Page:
Monday, May 2, 2016

Crown Tournament #94, East Kingdom Spring Crown, Quebec

So this crown was not a success fighting wise, but I learned a lot about myself. It reinforced some things that I already knew, and it was a lot of fun.

First the negative: I was way under prepared. Due primarily to injuries I had not fought nearly enough between Birka and Crown. This is part of being 52 instead of 22, and you just have to manage it. Coming into this crown I felt unfinished--that's the only way I can describe it--like Edward Scissor Hands. That seems odd after 37 years of fighting, but I have been trying to put some things together in my style, and I've not quite done so. Alfred says that I'm making incremental changes and I need to start making wholesale changes (he's talking about taking a more zen approach). Maybe, but I really just need to do a few things right.

I tried a lot of other prep to get mentally ready. I worked out with weights and Indian clubs. I repaired all my armor, getting t those things (my shoulders, for instance) that I'd been putting off. I repaired my shield, made a new sword, and put the basket hilt on my old (slightly shorter and lighter) one. The drive up to Quebec flew by. I felt good. None of that helps with a lack of helmet time.

In my first loss (my third fight) my chin strap blew out. We were in pool play and had been admonished not to slow the pools down. I rushed around like a decapitated chicken trying to get it fixed. I couldn't get it riveted so gave that up after three tries and fixed it with p-cord (what Flieg calls "soft rivets").  I lost my first fight back in the pool and was out of sorts the rest of the day.

All day long I was tentative. I was trying not to lose. I had too much fear. I was not aggressive--except in my fight with Ryo (more on that later). I was told that there were two face thrusts that looked good on me in two different fights. Neither had felt like they had any positive force (my definition of that is that, while I'm not rocked by it, it has to push my helmet back into my gorget), and my opponents insisted they were satisfied with them. The one face thrust I did die to, in pool play, was just what I am looking for--stiff enough to bottom my helmet out, not "hard". I did start worrying, however, about whether or not my chin strap repair made thrusts somehow feel different. Regardless, after I was told that, I lost my next two fights and was out of the lists.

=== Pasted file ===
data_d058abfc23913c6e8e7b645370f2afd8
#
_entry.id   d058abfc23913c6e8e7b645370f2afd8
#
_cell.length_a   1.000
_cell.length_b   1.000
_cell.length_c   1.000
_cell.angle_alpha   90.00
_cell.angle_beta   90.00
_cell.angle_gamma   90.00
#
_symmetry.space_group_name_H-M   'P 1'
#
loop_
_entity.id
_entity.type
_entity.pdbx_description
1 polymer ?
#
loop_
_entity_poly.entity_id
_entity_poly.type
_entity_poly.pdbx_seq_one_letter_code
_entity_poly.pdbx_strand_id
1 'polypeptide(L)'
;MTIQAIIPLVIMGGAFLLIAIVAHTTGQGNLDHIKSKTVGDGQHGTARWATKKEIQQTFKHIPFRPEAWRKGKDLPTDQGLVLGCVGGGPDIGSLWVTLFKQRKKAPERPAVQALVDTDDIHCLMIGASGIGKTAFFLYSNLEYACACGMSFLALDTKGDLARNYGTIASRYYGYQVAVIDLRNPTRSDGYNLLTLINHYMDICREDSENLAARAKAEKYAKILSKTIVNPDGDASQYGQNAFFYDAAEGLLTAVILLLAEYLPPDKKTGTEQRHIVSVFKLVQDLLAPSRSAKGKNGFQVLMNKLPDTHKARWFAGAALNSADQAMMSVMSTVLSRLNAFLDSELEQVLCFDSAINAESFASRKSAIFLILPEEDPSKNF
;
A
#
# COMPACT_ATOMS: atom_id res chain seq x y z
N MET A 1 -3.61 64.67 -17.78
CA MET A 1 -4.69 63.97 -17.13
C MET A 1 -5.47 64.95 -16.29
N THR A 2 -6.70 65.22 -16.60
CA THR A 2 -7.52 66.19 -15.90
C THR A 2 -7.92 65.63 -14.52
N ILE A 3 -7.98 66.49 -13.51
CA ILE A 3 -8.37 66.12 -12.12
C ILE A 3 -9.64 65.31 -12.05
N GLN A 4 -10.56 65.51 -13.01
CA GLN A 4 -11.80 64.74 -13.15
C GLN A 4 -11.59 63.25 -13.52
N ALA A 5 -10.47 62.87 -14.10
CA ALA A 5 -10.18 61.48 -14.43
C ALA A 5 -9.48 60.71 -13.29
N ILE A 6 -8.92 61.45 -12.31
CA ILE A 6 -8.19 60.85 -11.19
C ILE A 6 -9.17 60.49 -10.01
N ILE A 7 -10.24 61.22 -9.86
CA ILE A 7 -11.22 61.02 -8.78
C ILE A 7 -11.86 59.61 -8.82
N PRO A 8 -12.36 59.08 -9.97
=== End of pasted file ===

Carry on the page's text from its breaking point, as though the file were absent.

Randal and I had a long talk after the lists and he crystallized into words what I was feeling. My plan recently, not just for this list, but for my fighting in general, has been to simplify everything. Don't throw a lot of fakes or molinees, don't go for as much fancy foot work. Use that stuff when an opening presents itself, but concentrate on counter punching with snaps and off-side heads, and working the angles with wraps, off sides, and body shots. React more than you act. In the words of Duke Radnor, "let your opponent tell you how he wants to die." That is NOT what I was doing this crown. In this crown I was fighting like it was practice. I was trying everything. This is also why I lost to Arne at Mudthaw. I had something that I knew was going to work, but decided to try something else then go back to that. As Randy put it, I was cycling through techniques--"ok--that didn't work, lets try this; this almost worked, so come back to it." Randy said he heard me say at one point (and I did) "No, if I do that you'll just take my arm," meaning I was keeping up a running dialogue with myself about what I was doing, instead of just doing it. He saw that, saw a hole in one of my techniques, and simply waited for me to cycle back around to it, then took my leg. I was predictable--and my strength is usually that I am NEVER predictable. I need to do what I had planned to do all along--just stick to a couple of techniques until they work, and only add to them if an opening presents itself.